PETALING JAYA: Deindustrialisation — where industrial activity or capacity is declining — is setting in in Malaysia and the country needs to urgently rethink its strategies to prevent significant structural challenges that could trap its economy in a low-growth environment, experts warned.
Securities Commission Malaysia (SC) chief economist Allen Ng said the Malaysian economy has been in structural decline since the Asian financial crisis and has now shifted to become more labour-intensive, relying on low-skilled labour and less on investment in technology.
“We need to rethink our industrial strategies... It is not just about attracting FDIs (foreign direct investments) [into Malaysia] and promoting more export-oriented activities…Those are important and necessary, but not sufficient to bring us to the next level,” Ng said at the Malaysian Economic Convention 2019 entitled “Building Capacity, Digitalisation and Governance” here yesterday.
“For the next phase of development… we cannot continue to do what worked in the mid-1980s up until the late 1990s, because then we were going from middle income to upper-middle income. Now, if we are to transition ourselves to a high-income economy, then we have to rethink what we need to do,” he said.
Citing South Korea and Japan as examples, Ng said Malaysia could innovate further and engineer reverse FDIs, by creating a large number of home-grown international companies. This can be done by leveraging on the cost competitiveness of other countries and eventually becoming major manufacturing powerhouses in the region, he said.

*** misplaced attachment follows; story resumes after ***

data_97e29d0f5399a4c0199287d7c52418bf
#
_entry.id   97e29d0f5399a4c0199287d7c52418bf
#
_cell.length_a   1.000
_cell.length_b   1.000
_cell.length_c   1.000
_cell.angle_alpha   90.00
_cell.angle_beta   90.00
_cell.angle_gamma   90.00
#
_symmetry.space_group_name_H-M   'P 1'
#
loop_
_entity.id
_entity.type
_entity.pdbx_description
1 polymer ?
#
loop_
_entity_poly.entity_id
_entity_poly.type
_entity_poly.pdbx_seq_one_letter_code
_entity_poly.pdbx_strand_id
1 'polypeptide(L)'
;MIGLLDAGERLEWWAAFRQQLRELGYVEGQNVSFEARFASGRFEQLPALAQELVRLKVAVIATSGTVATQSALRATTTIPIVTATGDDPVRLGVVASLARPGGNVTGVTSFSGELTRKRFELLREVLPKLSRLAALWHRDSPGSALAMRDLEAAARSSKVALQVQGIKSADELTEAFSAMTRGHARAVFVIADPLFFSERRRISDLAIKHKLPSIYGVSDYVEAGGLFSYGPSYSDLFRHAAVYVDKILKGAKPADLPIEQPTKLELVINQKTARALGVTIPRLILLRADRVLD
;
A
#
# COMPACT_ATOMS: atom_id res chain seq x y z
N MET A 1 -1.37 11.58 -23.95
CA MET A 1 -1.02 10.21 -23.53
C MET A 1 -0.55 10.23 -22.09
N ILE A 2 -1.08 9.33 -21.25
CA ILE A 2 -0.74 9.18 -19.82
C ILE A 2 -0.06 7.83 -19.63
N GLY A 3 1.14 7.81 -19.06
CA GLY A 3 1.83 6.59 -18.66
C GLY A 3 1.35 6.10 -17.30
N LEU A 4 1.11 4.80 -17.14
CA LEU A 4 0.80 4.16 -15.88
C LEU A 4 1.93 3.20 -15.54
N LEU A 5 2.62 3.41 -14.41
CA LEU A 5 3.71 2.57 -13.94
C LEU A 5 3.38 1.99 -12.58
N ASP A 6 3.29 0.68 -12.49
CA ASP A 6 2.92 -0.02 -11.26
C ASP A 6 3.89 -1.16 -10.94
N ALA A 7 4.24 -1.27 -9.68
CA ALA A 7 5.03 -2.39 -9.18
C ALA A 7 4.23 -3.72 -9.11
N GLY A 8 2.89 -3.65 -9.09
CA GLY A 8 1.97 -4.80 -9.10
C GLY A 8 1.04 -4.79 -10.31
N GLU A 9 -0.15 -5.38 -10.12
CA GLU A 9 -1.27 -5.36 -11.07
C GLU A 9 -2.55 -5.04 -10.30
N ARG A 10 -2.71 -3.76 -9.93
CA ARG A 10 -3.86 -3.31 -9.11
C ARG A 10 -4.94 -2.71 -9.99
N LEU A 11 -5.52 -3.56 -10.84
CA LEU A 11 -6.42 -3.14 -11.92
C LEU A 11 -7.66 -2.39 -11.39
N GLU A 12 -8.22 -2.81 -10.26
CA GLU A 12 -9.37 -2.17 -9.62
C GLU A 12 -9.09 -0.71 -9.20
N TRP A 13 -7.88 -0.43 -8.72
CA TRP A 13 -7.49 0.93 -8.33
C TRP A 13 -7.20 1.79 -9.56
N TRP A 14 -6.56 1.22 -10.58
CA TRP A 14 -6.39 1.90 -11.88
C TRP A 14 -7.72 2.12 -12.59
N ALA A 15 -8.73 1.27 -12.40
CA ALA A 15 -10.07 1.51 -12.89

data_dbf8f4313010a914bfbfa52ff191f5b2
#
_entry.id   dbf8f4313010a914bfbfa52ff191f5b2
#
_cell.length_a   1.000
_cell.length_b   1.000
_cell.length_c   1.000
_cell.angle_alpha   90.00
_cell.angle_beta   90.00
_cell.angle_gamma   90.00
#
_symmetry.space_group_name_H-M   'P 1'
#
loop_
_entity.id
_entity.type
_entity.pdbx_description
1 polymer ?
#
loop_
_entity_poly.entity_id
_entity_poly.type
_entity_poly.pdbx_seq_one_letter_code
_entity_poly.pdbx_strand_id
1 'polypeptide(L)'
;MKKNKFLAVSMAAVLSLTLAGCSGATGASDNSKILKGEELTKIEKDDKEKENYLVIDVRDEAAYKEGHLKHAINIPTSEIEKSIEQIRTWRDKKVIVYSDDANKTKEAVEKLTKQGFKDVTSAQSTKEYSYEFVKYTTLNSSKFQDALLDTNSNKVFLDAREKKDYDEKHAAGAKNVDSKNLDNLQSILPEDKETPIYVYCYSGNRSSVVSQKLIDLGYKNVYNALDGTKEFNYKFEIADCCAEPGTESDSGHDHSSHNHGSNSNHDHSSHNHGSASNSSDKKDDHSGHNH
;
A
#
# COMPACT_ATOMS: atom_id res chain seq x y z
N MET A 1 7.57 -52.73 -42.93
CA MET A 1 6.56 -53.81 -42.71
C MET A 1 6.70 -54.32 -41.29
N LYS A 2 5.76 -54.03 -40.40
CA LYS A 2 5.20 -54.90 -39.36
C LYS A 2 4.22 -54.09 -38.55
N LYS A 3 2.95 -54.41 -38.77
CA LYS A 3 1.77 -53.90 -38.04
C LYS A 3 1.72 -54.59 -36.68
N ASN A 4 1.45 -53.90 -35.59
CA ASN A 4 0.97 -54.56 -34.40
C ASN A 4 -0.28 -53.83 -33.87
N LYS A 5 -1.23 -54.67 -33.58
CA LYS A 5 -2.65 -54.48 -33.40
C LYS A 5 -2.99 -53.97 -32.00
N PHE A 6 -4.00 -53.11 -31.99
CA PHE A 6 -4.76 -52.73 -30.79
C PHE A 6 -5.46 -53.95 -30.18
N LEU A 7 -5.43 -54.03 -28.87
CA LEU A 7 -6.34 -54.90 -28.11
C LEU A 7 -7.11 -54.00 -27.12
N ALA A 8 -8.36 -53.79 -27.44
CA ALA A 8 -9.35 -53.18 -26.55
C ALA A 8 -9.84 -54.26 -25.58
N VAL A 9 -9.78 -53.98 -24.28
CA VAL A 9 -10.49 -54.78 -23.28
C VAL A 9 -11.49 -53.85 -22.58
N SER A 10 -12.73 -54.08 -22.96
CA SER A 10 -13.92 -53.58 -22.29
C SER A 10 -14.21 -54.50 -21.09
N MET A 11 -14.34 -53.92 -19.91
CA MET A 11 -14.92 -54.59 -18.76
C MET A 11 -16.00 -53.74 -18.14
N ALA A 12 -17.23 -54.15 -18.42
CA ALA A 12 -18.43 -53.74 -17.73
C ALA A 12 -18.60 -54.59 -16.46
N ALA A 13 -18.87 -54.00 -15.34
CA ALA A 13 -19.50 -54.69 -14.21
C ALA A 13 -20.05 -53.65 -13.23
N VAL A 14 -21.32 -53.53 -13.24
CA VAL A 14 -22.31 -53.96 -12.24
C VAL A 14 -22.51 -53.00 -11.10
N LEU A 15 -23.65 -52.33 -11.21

Additionally, he stressed the importance of a well-developed financial intermediation system, which will be conducive for growth, as it directs capital towards productive economic activities.
“Different segments of the financial system must be mobilised to optimise different parts of the economy to ensure growth of local firms are not restricted due to financial constraints,” Ng said.
Echoing similar sentiments, Dr Shankaran Nambiar, senior research fellow at the Malaysian Institute of Economic Research said possible solution to Malaysia’s deindustrialisation lies in revisiting industrial policies, reinvigorating the industry, shifting up supporting services, and moving up the global value chains.
“What I would propose is that (Malaysia) look at high-skilled, high technology [industries] and generate value-add to drive the economy forward," he said.
Shankaran added that the country could look at new drivers — such as opportunities in hydrogen economy, electric or autonomous cars, and biofuel — to drive the industry further, as well as renew its support for industrialisation, including supporting services like logistics, finance, and courier, besides quality education and fiscal incentives.